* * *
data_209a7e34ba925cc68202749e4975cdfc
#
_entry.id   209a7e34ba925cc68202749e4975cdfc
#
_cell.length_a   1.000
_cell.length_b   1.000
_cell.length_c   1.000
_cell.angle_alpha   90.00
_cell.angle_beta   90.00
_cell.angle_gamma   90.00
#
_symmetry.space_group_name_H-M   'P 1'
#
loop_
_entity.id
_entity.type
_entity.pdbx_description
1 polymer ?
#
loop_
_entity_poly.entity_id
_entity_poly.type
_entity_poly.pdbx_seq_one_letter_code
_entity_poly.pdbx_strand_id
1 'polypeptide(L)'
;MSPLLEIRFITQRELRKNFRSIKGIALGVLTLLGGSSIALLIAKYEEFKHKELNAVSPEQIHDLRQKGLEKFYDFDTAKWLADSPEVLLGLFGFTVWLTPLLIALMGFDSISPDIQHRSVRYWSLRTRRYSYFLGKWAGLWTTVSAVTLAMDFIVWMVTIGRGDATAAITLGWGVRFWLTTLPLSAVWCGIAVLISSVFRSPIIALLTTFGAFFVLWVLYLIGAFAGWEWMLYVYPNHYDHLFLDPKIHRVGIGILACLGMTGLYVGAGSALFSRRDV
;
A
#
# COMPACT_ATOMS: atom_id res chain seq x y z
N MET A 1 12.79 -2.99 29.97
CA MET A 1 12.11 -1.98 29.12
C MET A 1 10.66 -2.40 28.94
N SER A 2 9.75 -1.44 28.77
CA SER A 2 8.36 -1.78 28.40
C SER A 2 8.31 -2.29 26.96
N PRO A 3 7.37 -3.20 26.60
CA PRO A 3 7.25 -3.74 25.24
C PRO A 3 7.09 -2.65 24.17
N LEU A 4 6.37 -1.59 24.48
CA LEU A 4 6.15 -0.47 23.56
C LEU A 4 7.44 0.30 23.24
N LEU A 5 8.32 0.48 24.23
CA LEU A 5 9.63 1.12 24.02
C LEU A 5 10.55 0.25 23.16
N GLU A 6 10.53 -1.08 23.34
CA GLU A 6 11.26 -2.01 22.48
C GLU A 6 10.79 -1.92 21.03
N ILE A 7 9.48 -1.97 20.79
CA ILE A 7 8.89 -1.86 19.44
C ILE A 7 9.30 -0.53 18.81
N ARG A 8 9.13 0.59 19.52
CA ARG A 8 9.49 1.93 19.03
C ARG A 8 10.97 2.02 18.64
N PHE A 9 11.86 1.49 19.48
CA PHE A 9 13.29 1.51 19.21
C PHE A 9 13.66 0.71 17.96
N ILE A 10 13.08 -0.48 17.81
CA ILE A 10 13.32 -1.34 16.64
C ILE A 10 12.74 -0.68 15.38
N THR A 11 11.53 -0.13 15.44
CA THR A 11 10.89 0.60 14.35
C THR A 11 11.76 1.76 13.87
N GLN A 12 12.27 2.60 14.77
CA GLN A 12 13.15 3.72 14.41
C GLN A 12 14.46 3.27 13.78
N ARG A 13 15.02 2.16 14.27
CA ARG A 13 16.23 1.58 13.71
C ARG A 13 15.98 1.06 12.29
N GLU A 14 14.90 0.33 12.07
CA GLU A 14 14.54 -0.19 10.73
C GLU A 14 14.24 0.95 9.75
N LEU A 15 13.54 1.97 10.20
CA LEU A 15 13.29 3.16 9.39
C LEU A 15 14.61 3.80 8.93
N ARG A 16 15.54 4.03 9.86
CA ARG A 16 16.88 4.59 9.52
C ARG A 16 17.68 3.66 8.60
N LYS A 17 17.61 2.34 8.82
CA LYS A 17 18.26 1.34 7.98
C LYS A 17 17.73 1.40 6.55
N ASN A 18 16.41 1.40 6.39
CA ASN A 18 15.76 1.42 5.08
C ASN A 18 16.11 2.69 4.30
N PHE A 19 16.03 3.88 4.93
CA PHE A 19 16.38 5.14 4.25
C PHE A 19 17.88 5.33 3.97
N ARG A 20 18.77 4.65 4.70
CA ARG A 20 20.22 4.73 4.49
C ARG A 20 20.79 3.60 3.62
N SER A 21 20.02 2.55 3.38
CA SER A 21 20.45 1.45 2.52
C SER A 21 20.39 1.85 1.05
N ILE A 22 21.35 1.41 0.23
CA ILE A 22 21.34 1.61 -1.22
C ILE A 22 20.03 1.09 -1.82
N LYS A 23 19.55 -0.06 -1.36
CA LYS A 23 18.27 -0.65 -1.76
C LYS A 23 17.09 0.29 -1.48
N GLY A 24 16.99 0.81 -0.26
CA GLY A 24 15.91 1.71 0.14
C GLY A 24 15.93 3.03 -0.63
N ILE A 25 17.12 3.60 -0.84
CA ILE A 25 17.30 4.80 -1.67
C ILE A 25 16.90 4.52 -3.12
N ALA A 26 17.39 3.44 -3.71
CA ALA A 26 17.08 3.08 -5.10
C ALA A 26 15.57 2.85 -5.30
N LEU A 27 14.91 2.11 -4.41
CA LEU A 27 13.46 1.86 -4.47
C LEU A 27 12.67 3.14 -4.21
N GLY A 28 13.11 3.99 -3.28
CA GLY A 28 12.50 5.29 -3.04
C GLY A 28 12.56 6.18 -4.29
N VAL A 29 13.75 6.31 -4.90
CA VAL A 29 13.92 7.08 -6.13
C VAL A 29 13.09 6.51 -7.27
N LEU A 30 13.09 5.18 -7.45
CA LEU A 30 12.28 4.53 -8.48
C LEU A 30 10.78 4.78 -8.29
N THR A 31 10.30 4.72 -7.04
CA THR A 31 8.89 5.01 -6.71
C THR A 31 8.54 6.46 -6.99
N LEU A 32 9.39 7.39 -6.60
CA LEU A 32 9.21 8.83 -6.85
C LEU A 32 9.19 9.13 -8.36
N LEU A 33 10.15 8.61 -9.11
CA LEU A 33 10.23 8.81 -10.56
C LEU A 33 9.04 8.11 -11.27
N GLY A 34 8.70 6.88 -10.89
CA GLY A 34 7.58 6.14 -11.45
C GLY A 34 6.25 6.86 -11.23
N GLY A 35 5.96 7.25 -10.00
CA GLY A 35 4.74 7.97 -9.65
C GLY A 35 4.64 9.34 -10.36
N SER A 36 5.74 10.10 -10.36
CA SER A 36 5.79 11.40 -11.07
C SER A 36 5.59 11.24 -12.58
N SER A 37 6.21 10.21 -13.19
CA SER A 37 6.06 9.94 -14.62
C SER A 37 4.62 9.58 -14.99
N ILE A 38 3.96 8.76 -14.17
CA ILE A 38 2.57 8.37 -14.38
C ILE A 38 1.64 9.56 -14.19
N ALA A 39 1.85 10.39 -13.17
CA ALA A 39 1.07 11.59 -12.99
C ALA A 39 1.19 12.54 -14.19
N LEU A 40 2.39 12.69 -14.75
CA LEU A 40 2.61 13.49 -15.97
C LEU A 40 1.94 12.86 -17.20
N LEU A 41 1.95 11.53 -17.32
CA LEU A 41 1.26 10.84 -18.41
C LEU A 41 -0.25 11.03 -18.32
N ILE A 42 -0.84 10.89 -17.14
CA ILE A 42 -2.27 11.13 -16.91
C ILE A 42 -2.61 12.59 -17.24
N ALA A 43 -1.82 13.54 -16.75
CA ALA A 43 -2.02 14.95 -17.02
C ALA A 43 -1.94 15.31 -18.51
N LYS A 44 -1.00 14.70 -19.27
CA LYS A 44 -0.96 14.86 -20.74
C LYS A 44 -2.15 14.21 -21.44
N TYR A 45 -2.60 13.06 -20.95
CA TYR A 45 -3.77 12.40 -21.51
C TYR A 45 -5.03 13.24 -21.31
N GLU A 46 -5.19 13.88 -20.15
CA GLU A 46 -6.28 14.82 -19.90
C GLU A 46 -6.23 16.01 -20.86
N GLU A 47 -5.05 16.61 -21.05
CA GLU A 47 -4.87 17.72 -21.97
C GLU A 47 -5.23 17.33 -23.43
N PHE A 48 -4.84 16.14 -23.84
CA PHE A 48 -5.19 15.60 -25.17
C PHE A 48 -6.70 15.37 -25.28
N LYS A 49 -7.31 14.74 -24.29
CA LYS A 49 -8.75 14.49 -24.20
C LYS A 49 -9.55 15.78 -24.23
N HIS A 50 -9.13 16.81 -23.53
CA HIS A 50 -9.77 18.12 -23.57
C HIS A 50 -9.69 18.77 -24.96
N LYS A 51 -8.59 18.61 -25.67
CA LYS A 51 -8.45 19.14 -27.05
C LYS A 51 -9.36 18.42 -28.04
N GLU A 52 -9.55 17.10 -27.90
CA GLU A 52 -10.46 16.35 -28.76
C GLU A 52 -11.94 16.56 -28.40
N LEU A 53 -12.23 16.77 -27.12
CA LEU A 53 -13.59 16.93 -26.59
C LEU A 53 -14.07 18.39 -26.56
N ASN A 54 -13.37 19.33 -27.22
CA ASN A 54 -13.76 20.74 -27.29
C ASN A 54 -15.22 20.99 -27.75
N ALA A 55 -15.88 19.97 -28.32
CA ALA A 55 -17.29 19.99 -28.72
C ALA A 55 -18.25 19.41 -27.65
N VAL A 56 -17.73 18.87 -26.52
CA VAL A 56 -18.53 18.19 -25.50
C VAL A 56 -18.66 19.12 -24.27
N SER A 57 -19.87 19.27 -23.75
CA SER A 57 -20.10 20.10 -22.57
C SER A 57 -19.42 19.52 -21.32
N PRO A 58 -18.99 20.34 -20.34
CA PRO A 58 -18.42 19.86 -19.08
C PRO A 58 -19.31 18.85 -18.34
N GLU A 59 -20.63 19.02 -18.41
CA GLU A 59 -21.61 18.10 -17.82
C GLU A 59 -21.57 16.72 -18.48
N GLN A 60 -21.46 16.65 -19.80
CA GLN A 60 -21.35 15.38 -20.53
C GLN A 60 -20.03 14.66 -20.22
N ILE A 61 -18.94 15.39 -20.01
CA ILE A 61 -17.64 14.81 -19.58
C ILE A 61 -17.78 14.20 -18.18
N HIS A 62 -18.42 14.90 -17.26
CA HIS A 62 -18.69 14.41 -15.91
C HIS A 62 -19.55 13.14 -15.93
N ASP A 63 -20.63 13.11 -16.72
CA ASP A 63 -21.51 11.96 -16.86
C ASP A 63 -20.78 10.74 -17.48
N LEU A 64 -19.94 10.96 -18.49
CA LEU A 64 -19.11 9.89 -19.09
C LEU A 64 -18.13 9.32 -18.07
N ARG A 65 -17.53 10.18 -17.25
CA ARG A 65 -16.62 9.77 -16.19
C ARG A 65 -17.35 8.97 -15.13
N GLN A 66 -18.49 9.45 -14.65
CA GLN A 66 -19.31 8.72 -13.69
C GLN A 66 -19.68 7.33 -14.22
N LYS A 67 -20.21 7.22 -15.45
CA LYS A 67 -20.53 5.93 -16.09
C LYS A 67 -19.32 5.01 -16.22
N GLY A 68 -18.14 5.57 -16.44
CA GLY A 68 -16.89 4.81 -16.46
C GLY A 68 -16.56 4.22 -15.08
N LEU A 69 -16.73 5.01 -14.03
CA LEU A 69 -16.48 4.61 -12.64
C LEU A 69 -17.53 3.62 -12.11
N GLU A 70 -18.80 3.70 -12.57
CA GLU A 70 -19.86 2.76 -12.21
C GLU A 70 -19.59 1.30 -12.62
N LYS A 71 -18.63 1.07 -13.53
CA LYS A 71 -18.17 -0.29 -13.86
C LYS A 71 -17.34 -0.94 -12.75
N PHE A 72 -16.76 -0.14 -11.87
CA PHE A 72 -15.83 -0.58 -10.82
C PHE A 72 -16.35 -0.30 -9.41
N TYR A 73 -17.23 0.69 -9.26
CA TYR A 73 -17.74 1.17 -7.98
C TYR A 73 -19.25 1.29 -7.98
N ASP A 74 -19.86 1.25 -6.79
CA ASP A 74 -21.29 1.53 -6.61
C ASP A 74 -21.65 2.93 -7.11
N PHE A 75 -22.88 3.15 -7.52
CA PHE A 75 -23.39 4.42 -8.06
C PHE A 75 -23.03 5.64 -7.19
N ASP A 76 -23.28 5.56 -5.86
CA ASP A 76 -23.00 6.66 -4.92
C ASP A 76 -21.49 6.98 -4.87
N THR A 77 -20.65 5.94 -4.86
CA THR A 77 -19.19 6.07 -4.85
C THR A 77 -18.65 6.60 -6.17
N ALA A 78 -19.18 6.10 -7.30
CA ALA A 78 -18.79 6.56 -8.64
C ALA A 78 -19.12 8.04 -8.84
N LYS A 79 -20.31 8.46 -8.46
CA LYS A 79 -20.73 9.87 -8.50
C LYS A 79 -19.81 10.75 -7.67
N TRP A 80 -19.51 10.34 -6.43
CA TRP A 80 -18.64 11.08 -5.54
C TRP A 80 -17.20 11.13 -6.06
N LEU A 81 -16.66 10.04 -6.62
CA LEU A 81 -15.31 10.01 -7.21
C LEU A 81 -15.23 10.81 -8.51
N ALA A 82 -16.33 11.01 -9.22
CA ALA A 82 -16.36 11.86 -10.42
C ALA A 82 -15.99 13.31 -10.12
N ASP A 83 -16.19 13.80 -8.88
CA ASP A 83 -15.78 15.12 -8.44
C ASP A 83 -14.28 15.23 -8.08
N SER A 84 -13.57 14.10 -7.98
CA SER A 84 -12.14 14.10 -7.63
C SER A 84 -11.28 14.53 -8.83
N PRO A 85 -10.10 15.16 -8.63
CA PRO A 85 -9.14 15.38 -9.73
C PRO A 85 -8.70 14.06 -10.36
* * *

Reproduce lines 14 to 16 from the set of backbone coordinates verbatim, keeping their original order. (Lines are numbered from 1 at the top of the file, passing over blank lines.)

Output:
loop_
_entity.id
_entity.type